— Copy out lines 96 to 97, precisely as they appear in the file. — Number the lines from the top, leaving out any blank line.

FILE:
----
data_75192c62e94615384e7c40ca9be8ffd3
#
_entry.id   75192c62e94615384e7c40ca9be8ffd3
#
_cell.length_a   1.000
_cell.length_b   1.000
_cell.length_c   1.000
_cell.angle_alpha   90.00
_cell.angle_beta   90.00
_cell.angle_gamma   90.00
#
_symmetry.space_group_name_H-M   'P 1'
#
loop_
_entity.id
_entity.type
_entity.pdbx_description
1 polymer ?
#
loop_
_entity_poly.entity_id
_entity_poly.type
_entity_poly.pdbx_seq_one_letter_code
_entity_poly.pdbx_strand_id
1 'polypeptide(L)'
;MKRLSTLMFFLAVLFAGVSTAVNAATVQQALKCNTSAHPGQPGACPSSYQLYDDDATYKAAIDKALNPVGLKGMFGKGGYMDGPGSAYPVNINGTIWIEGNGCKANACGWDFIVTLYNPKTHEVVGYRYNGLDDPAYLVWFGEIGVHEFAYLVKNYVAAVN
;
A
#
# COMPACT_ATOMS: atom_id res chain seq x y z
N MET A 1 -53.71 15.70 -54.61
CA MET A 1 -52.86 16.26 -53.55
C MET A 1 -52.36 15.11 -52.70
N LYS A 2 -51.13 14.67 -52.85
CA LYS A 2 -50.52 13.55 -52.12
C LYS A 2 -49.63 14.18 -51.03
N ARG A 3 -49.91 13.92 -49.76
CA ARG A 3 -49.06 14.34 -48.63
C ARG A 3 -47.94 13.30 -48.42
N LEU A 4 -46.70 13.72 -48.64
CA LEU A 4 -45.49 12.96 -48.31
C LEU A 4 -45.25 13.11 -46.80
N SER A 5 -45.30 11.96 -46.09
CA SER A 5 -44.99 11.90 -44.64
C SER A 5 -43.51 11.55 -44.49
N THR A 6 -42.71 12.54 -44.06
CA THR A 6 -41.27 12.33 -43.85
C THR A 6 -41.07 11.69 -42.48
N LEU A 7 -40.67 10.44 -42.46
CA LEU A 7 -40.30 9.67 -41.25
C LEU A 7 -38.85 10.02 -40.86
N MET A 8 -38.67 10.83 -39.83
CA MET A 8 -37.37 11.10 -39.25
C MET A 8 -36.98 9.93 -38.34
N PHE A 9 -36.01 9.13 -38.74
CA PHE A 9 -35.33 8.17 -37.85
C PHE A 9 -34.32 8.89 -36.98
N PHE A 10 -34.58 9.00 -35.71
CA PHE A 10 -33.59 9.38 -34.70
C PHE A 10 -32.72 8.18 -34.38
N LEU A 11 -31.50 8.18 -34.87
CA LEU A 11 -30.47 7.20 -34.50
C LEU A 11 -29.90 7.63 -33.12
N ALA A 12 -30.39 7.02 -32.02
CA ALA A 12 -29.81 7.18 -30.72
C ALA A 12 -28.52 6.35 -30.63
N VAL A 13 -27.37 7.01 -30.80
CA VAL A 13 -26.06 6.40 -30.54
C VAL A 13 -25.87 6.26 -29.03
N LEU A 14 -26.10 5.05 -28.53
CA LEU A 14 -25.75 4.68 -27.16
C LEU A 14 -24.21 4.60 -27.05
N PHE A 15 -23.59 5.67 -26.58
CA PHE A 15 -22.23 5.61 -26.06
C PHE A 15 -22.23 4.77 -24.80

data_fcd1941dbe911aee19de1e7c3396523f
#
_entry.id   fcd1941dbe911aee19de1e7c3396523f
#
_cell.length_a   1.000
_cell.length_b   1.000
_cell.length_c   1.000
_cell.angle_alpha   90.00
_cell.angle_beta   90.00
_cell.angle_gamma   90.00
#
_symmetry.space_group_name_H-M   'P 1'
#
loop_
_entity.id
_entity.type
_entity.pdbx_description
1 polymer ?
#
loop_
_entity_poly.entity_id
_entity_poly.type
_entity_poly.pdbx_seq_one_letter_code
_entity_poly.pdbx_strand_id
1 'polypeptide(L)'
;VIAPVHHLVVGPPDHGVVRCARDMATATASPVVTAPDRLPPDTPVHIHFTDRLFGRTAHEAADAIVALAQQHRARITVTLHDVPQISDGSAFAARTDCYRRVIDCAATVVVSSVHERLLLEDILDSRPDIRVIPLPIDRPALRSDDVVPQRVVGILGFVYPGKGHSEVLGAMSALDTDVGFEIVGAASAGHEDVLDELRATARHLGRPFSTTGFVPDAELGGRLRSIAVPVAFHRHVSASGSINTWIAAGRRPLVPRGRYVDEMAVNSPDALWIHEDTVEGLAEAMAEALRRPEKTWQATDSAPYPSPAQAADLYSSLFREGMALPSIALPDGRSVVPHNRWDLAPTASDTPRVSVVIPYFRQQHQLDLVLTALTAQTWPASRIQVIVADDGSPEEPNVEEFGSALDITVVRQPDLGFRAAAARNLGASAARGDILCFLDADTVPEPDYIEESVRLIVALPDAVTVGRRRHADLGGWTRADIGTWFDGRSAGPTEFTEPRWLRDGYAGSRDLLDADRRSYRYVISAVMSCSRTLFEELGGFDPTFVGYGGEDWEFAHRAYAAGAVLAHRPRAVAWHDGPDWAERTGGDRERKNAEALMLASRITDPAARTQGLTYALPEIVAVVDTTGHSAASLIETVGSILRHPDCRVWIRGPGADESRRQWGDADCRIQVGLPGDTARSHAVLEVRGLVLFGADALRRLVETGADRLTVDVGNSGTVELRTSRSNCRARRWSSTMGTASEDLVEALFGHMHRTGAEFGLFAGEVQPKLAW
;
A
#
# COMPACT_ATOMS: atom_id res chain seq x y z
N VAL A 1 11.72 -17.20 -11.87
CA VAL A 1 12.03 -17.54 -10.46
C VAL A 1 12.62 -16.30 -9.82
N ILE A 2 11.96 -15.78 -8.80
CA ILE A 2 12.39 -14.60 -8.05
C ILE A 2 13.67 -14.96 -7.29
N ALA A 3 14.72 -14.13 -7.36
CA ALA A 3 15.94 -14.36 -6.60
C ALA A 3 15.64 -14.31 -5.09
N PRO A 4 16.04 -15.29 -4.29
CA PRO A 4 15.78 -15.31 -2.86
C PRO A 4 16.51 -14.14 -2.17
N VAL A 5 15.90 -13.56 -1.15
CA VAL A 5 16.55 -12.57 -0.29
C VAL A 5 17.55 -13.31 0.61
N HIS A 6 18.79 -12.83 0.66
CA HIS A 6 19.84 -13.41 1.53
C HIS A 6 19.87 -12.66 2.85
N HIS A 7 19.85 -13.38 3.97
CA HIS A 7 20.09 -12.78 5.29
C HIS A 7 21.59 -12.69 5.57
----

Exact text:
_entity_poly.entity_id
_entity_poly.type